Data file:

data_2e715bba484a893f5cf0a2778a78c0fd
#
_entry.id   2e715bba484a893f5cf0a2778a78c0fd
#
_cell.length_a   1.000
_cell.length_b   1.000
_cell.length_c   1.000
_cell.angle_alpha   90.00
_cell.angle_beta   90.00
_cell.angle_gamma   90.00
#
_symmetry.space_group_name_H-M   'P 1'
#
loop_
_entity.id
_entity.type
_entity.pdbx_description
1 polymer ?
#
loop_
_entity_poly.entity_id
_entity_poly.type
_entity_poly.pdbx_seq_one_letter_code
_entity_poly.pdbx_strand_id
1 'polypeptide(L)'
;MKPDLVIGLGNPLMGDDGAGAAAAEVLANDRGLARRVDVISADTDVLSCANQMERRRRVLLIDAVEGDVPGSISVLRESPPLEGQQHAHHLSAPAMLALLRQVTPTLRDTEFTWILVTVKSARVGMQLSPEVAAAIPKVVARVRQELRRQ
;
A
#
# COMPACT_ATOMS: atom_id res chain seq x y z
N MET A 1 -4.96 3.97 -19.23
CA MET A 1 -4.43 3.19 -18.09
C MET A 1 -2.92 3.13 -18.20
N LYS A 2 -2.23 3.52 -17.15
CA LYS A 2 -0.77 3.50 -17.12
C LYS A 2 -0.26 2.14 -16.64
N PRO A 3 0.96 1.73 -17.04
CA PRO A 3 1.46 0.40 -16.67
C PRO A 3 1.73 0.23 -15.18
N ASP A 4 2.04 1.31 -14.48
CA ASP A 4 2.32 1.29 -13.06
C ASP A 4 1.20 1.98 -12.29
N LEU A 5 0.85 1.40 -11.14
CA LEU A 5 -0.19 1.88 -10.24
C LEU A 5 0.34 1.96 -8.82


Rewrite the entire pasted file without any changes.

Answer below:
data_2e715bba484a893f5cf0a2778a78c0fd
#
_entry.id   2e715bba484a893f5cf0a2778a78c0fd
#
_cell.length_a   1.000
_cell.length_b   1.000
_cell.length_c   1.000
_cell.angle_alpha   90.00
_cell.angle_beta   90.00
_cell.angle_gamma   90.00
#
_symmetry.space_group_name_H-M   'P 1'
#
loop_
_entity.id
_entity.type
_entity.pdbx_description
1 polymer ?
#
loop_
_entity_poly.entity_id
_entity_poly.type
_entity_poly.pdbx_seq_one_letter_code
_entity_poly.pdbx_strand_id
1 'polypeptide(L)'
;MKPDLVIGLGNPLMGDDGAGAAAAEVLANDRGLARRVDVISADTDVLSCANQMERRRRVLLIDAVEGDVPGSISVLRESPPLEGQQHAHHLSAPAMLALLRQVTPTLRDTEFTWILVTVKSARVGMQLSPEVAAAIPKVVARVRQELRRQ
;
A
#
# COMPACT_ATOMS: atom_id res chain seq x y z
N MET A 1 -4.96 3.97 -19.23
CA MET A 1 -4.43 3.19 -18.09
C MET A 1 -2.92 3.13 -18.20
N LYS A 2 -2.23 3.52 -17.15
CA LYS A 2 -0.77 3.50 -17.12
C LYS A 2 -0.26 2.14 -16.64
N PRO A 3 0.96 1.73 -17.04
CA PRO A 3 1.46 0.40 -16.67
C PRO A 3 1.73 0.23 -15.18
N ASP A 4 2.04 1.31 -14.48
CA ASP A 4 2.32 1.29 -13.06
C ASP A 4 1.20 1.98 -12.29
N LEU A 5 0.85 1.40 -11.14
CA LEU A 5 -0.19 1.88 -10.24
C LEU A 5 0.34 1.96 -8.82